Diagnose: Remove your carburetor from your mower, locate the float needle and remove it from its seat. Check the tip of the float needle for debris or wear. 

Fix: If dirt is your float needle tip, you can simply clean it off, but if the tip of the float needle has begun to wear, you should change it.

3. Primer bulb not filling

The job of the primer bulb is to draw fuel into the carburetor, but when it’s brittle or not correctly fixed, it might not pump gas into the carburetor but instead cause fuel to leak through it.

Diagnose: Push the primer bulb and see if it pumps gas into the carburetor. If it doesn’t, then it might be the problem.


  • Check the primer bulb’s connection and ensure it connects to the carburetor correctly.
  • Check the primer bulb for wear or dirt.
  • Replace your primer bulb if it’s damaged. Do not try to repair or patch it. 

4. Disconnected Fuel line 

The fuel line or pump transfers fuel from the fuel tank to other parts of an engine, including the carburetor. If the fuel line is disconnected or not correctly connected to the carburetor, it might cause fuel to leak.

Diagnose: Check the connection between the fuel line and carburetor to see if it’s properly connected.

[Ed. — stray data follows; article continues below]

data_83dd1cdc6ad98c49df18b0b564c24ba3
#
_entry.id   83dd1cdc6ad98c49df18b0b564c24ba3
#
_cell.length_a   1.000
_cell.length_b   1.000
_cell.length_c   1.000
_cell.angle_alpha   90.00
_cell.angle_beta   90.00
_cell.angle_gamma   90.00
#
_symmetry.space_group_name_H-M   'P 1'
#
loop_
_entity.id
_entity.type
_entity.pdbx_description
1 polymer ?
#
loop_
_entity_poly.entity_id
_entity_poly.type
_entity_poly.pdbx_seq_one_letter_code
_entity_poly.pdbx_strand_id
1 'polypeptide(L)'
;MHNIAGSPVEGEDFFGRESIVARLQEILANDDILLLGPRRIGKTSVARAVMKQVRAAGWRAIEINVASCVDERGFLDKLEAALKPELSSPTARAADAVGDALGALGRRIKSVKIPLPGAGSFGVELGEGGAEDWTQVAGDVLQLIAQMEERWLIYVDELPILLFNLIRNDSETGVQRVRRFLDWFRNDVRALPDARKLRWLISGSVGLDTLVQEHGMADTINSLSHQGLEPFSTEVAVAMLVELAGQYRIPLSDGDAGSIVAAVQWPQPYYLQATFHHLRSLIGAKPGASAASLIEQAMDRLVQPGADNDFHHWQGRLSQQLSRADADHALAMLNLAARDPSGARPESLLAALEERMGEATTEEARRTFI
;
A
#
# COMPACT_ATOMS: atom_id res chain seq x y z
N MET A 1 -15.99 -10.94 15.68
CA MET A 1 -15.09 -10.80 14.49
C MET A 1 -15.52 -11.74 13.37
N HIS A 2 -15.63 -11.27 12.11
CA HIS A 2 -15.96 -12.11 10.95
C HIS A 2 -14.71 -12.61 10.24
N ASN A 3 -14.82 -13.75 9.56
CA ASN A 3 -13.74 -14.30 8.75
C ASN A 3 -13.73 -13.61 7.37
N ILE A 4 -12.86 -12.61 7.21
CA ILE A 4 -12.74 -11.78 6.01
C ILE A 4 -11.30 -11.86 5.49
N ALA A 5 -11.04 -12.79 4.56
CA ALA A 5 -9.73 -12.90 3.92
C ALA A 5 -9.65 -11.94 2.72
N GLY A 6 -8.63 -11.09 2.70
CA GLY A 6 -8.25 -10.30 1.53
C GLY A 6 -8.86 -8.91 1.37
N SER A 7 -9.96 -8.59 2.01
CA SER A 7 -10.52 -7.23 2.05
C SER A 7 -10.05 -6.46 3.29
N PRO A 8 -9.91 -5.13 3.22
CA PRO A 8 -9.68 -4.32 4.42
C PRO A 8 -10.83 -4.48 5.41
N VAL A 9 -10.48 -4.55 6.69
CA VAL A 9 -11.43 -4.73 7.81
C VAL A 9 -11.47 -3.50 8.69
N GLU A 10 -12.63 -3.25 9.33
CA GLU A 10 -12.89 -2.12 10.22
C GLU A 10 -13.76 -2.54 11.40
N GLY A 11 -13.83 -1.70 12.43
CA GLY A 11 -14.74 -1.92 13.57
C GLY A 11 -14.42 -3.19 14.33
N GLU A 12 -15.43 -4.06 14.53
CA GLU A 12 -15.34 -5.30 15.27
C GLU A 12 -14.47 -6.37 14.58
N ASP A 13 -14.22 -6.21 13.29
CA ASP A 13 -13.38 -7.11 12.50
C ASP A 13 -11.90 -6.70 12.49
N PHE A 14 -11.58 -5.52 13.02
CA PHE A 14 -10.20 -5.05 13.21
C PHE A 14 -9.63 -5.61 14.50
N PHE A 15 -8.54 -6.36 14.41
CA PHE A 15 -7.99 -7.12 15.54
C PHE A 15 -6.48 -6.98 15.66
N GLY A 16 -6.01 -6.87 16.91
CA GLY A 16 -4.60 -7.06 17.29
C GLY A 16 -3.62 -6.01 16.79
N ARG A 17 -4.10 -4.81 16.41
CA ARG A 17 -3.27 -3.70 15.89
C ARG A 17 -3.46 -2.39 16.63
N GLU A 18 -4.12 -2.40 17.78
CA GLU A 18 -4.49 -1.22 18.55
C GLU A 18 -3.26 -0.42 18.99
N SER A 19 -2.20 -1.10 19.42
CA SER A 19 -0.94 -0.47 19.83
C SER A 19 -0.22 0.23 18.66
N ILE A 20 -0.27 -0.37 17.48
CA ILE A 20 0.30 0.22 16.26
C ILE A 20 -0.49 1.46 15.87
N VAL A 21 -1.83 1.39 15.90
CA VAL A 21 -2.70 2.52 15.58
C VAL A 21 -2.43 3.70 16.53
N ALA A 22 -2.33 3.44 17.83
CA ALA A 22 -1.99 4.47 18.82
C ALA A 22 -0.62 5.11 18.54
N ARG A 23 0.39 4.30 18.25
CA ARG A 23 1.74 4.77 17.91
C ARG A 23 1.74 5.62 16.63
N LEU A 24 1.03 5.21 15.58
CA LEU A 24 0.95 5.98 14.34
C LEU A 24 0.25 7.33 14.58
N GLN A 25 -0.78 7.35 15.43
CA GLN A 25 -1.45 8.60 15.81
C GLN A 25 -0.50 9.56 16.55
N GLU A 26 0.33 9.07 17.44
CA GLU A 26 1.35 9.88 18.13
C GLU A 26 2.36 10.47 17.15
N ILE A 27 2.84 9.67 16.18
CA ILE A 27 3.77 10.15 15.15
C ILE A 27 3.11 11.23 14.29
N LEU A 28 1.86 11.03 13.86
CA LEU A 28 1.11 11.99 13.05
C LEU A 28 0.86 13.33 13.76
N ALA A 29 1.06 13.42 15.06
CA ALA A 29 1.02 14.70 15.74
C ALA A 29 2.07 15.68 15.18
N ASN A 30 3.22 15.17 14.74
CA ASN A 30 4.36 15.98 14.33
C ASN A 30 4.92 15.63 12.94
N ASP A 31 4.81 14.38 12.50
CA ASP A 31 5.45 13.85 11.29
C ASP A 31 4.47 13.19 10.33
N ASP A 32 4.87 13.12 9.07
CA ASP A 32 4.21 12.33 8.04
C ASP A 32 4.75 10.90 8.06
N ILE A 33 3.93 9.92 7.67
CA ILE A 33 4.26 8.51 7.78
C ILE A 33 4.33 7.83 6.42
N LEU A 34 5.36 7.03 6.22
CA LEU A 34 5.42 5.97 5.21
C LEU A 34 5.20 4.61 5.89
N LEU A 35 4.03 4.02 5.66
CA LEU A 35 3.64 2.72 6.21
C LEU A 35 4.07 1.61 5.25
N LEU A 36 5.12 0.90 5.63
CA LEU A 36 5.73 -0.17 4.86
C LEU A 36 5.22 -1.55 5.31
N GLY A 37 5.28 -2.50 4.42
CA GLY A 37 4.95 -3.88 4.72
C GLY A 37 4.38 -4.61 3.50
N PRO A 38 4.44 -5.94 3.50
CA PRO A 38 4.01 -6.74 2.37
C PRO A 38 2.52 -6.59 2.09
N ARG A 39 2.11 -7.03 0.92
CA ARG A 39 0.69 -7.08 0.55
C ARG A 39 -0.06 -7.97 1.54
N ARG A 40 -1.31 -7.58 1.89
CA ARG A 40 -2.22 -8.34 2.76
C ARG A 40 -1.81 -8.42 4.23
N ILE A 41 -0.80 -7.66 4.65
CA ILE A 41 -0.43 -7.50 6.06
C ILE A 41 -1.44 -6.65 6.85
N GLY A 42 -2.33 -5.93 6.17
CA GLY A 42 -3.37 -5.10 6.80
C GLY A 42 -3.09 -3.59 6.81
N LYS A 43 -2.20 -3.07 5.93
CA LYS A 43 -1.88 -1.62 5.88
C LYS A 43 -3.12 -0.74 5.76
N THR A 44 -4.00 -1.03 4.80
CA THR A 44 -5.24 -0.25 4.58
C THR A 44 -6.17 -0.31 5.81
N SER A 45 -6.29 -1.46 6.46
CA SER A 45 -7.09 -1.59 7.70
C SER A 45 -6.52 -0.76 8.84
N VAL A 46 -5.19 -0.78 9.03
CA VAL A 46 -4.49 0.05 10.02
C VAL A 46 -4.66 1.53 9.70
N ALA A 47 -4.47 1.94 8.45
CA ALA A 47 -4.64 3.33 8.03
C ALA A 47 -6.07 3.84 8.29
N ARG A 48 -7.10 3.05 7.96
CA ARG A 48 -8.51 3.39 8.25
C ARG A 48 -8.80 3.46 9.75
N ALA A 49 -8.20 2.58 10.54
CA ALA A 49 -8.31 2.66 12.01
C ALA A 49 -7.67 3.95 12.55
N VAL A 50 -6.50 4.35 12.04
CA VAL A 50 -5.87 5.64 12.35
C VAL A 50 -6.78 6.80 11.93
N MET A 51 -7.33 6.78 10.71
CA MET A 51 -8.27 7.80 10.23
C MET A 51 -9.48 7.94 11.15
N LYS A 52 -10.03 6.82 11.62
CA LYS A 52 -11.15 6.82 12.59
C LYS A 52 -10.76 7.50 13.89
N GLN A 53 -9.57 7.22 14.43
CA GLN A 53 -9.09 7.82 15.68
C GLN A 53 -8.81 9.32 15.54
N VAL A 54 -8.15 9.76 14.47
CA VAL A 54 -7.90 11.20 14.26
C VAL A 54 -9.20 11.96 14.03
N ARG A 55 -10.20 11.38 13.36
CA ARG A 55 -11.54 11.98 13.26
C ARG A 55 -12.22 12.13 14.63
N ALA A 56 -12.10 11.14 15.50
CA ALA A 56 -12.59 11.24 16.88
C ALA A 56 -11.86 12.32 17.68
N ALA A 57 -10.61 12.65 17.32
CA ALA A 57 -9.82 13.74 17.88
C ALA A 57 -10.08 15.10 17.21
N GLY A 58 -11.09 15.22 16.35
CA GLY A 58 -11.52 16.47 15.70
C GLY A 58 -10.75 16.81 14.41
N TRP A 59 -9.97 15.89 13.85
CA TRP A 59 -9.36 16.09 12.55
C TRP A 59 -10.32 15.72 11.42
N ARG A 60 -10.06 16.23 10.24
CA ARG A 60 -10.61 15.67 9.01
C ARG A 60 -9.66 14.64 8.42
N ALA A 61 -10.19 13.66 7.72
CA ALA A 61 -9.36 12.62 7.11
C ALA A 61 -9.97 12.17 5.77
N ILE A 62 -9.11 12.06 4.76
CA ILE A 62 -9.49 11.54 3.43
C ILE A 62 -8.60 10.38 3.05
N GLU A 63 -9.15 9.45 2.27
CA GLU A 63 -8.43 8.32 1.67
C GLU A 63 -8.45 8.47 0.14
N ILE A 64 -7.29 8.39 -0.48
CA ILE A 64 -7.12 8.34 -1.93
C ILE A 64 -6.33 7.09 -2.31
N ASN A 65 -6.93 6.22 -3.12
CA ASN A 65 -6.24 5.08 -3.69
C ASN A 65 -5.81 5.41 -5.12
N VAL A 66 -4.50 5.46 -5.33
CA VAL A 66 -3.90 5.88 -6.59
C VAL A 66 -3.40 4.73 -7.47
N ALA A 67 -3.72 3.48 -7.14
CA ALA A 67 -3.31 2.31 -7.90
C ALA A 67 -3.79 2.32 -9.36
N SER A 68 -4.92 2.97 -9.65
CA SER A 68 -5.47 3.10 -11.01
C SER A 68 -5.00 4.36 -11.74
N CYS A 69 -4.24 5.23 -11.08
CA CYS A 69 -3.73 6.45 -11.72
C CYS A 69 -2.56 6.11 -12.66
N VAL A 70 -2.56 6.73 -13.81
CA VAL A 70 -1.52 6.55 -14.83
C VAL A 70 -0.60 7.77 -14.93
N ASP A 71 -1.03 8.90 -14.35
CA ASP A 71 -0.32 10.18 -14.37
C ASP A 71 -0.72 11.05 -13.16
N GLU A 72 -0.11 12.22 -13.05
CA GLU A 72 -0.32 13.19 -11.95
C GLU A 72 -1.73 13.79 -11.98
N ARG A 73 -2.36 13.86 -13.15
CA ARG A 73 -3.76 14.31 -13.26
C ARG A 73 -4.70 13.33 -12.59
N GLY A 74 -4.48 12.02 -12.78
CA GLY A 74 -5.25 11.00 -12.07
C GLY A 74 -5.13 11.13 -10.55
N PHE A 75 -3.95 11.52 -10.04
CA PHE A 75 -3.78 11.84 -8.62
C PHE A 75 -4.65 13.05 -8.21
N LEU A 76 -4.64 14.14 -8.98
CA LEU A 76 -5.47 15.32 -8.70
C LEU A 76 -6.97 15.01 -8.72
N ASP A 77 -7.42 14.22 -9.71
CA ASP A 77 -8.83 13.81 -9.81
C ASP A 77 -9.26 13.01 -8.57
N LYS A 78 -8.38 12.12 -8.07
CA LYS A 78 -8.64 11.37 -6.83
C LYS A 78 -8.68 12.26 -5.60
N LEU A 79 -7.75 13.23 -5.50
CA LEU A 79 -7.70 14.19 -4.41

Fix: Connect the fuel line to the carburetor correctly if it’s not properly connected. Note that the fuel line should be on the brass nipple, which is located on the carburetor side.

5. Worn out carburetor gasket

The job of the carburetor gasket is to keep the engine running smoothly by keeping air and oil locked in the carburetor. When the gasket is worn or torn, it causes the carburetor to leak fuel.

Diagnose: If the fuel leak is followed by other symptoms such as backfire,     

engine not accelerating and trouble starting your machine, the carburetor gasket might be the problem.

Fix: If the carburetor gasket is worn, you must replace it.

6. A stuck float

The float regulates the amount of fuel that enters the float bowl. When the float is stuck open, gas will continue to enter the reservoir until it’s full and start to spill.

Diagnose: Aside from gas spilling, a stuck float usually shows symptoms like engine hesitating, engine not idle, and engine misfiring.

Fix: Tap the float firmly with a screwdriver bottom until it unsticks. 

Do not tap the float with a hammer, as it might damage the float.

7. Dirt in the carburetor